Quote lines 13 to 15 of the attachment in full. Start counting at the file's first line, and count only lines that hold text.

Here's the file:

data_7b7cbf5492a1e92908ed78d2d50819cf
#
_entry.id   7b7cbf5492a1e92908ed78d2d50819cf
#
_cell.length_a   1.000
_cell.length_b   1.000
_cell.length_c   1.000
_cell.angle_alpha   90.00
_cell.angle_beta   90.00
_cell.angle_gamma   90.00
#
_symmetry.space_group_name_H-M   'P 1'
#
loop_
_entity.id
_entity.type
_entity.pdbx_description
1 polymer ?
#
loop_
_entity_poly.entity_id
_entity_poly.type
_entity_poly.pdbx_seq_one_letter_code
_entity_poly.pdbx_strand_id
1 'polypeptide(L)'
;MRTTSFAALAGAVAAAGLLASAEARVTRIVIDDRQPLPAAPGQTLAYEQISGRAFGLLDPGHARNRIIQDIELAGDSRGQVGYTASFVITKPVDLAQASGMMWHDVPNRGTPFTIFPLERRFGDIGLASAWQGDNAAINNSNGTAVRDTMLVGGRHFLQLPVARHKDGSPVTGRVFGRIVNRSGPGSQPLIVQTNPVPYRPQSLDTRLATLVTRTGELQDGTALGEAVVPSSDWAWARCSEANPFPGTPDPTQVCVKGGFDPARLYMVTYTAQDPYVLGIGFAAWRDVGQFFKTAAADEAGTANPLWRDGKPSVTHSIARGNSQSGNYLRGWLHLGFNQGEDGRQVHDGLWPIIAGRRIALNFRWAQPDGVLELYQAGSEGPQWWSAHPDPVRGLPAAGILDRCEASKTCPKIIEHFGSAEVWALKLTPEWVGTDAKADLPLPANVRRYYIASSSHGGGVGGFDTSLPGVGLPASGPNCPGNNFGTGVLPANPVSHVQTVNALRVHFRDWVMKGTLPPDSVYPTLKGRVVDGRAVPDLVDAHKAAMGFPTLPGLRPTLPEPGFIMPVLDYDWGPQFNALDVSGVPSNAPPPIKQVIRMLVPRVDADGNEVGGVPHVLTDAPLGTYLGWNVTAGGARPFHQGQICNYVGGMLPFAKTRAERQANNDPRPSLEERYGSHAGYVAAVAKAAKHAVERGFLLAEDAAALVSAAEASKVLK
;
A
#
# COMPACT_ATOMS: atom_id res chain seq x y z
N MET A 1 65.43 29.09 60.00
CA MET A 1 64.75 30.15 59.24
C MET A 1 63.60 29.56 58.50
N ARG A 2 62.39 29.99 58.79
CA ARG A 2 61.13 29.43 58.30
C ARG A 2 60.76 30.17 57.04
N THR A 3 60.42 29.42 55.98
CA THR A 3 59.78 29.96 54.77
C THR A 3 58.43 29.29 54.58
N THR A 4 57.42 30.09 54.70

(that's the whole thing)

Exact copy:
#
loop_
_entity.id